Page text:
What ever happened to the online virtual world revolution? You know, the one where everyone would spend hours every day blinging out their Second Life avatars and crashing weddings in World of Warcraft?
Well, those days never quite materialized. The media fanfare around virtual worlds has transitioned from an initial wildfire of exuberance to essentially nothing, as expectations for growth and revenue failed to pay off.
World of Warcraft, made by Blizzard, does remain successful, boasting over 10 million worldwide users. But only 2.5 million WoW users are based in the United States, and World of Warcraft's relevance outside of the online gaming community is limited. (Of course, a South Park sendup always puts you on the pop cultural map.)
Second Life has around 600,000 "active" users, but it is unclear how many login more than once a month. Once a media darling and the prime destination for online corporate marketing (including, ahem, our own PopSci basecamp) a few years ago, Second Life was anointed to achieve total Internet domination as a destination to create a new virtual life more exciting than your "first life." But the expectations never reached fruition (or a critical mass of sustained growth), as a buggy interface, lack of direction, and a slew of bizarre online activity led to another tech bubble bursting.
Despite this, many companies continue to reimagine how virtual world will fit into the future of the Internet. Developers have realized that completely open-ended online environments don't really pay off, because users have to interact with strangers, often without any context. ("Hi, we're both dweebs flying around Second Life!" isn't really meaningful commonality.) People desire online interaction, but they would rather talk to strangers with some shared interests (i.e. World of Warcraft gamers teaming together for quests) or talk to people they already know (social networking a la Facebook). There is still demand for limited context, stranger-to-stranger interactions such as chat rooms, and, to an extent, Twitter (no, you don't really know Ashton Kutcher), but only in limited doses of time commitment and attention span.
At two recent virtual worlds conferences (The Engage Expo in March and the 3-D Training Learning and Collaboration Conference in April), the future was pinned on creating virtual online marketplaces where users can interact with products, retail staff, and other shoppers, just as in a real shopping mall. The concept is that many people enjoy the social aspects of "live" shopping, but also seek the variety of goods available with online retail. Virtual shopping malls combine the best of both worlds, providing the breadth of options of internet shopping with the interactivity of a real mall. Imagine visiting a virtual shopping center that specializes in electronics, where you can browse gadgets from anywhere in the world and hang out with like-minded techies also visiting from all over the world.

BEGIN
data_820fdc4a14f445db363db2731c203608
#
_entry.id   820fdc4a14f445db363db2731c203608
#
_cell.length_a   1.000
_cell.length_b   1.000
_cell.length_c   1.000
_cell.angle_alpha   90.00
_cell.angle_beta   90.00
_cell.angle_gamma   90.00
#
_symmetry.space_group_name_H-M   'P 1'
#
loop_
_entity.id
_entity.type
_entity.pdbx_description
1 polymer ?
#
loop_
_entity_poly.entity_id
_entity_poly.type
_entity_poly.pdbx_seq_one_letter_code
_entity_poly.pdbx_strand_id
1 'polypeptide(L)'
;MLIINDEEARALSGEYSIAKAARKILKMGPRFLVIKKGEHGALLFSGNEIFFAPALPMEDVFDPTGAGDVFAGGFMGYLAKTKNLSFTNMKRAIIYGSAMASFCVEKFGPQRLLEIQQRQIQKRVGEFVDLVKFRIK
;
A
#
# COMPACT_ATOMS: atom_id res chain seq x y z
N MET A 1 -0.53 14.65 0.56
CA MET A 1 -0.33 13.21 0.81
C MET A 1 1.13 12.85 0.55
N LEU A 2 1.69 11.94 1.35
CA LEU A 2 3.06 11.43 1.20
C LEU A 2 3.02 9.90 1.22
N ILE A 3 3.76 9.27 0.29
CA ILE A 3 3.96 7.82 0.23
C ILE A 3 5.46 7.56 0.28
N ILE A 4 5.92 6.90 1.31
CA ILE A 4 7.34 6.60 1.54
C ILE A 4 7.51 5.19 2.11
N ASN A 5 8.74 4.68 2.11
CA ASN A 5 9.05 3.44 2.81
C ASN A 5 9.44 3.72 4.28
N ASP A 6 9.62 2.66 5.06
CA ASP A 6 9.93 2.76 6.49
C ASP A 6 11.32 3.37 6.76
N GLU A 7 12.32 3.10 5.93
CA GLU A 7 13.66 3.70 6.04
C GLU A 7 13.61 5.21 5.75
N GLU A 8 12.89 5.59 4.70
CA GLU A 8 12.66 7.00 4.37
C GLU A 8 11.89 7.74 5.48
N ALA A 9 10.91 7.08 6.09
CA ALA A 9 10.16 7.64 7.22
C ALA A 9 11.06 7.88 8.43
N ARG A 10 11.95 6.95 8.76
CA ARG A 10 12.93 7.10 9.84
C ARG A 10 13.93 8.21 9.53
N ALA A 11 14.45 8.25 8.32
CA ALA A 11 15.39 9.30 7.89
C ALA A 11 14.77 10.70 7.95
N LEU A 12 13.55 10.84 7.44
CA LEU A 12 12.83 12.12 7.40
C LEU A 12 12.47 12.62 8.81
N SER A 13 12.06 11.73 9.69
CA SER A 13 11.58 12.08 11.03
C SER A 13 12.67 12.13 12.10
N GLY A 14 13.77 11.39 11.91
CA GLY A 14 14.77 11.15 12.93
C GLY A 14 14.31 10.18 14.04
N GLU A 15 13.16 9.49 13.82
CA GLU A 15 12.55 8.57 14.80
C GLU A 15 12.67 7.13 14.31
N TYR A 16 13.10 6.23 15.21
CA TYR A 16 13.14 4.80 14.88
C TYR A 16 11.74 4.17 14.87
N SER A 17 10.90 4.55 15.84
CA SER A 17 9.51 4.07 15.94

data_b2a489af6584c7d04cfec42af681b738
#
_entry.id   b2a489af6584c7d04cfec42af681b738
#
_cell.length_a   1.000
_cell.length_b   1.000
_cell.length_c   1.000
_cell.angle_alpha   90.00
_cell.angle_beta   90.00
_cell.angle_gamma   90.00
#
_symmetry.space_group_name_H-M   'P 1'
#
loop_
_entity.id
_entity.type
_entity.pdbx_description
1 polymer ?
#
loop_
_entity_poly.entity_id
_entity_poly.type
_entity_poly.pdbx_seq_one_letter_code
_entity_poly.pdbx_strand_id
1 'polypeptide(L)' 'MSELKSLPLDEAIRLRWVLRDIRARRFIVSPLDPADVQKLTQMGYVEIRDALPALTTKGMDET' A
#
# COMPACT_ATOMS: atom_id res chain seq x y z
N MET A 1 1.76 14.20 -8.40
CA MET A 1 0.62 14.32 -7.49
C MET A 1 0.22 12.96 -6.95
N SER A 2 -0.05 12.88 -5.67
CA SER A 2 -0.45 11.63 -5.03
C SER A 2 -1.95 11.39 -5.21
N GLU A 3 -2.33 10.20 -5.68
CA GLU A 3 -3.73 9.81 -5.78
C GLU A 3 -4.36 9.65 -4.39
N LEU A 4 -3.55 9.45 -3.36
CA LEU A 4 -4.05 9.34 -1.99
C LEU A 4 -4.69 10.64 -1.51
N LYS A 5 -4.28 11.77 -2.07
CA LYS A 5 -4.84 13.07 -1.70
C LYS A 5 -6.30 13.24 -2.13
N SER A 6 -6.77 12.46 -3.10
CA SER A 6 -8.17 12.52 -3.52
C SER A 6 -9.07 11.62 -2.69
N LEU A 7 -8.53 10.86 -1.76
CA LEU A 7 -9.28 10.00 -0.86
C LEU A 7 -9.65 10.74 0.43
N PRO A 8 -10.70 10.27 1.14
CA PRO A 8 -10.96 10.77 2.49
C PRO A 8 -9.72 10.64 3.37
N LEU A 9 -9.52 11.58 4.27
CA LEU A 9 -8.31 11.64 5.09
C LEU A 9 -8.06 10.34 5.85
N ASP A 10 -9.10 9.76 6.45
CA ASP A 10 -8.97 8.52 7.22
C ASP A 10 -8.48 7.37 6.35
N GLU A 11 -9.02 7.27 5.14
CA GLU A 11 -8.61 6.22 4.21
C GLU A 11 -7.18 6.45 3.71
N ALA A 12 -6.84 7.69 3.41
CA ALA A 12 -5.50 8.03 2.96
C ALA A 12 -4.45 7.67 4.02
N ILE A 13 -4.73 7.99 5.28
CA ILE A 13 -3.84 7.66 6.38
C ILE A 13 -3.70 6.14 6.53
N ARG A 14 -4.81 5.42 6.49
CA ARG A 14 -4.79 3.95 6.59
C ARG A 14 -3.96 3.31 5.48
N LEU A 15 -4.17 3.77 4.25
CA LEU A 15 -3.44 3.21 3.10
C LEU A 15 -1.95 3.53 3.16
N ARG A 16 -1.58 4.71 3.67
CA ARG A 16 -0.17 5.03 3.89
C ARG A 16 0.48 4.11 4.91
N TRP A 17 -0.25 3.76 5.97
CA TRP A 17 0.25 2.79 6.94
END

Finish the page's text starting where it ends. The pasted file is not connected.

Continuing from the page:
How about tele-shopping? If you're based in New York, you can go Father's Day shopping with your sister in California at an online mall based in Japan. (Dad loves his Hanko watches!) A few companies are also working on 3-D urban guides (imagine a 3-D Yelp) such as this prototype by YouCity.
The folks at Second Life have in turn attempted to re-focus on their core value--the immersive experience of their world--and have been marketing themselves to groups who can use their world for specific purposes. So far, the biggest driver of this new strategy has been businesses using Second Life for workplace collaboration and training. Companies benefit because of its cost-effectiveness and the wide array of collaborative virtual learning tools at Second Life's disposal. It's much cheaper to set up a Second Life virtual training "experience" for a global team than to fly them all to one location for a "real world" conference. Many tech-savvy businesses such as IBM and Intel have already used these Second Life conferences. This past December, the U.S. Air Force came on board Second Life with MyBase, a virtual learning center where the public can learn about the Air Force, fly a virtual P-51 Mustang, sign up for online conferences, and interact with other visitors. The Air Force is planning to expand MyBase to establish classes and virtual operational environments to train their cadets.